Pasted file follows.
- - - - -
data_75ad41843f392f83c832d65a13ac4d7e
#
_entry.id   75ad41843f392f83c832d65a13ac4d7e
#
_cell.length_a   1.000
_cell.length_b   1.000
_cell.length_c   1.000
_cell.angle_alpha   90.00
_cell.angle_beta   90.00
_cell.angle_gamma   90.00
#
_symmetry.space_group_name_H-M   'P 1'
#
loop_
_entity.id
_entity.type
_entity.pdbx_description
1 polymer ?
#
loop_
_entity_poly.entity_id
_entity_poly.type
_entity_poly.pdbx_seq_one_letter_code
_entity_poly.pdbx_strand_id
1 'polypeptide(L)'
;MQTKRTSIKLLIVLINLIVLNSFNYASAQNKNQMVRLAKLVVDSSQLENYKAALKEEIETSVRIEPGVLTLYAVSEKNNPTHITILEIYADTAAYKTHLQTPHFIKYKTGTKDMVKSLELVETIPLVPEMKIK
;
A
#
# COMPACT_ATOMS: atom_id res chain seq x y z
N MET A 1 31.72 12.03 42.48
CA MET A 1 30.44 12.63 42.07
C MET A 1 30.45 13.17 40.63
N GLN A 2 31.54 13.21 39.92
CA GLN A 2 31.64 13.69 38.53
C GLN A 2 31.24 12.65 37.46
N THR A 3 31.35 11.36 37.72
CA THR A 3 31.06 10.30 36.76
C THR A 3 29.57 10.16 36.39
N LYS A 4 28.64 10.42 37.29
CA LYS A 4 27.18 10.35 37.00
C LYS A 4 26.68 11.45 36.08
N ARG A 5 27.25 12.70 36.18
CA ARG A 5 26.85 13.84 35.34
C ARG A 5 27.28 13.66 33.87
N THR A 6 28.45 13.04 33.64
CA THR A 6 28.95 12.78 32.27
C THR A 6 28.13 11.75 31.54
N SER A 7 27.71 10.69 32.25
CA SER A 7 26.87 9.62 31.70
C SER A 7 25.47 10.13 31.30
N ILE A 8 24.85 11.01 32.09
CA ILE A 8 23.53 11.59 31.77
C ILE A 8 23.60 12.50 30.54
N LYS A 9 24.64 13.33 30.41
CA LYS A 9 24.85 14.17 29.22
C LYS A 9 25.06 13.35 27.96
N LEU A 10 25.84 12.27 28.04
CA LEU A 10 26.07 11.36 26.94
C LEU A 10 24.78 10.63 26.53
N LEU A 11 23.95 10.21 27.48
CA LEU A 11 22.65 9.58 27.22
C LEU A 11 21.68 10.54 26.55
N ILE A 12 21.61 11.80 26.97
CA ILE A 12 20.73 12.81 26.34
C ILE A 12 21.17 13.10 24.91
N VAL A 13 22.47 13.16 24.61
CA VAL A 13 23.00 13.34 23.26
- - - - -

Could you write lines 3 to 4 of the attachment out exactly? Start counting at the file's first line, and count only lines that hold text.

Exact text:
_entry.id   75ad41843f392f83c832d65a13ac4d7e
#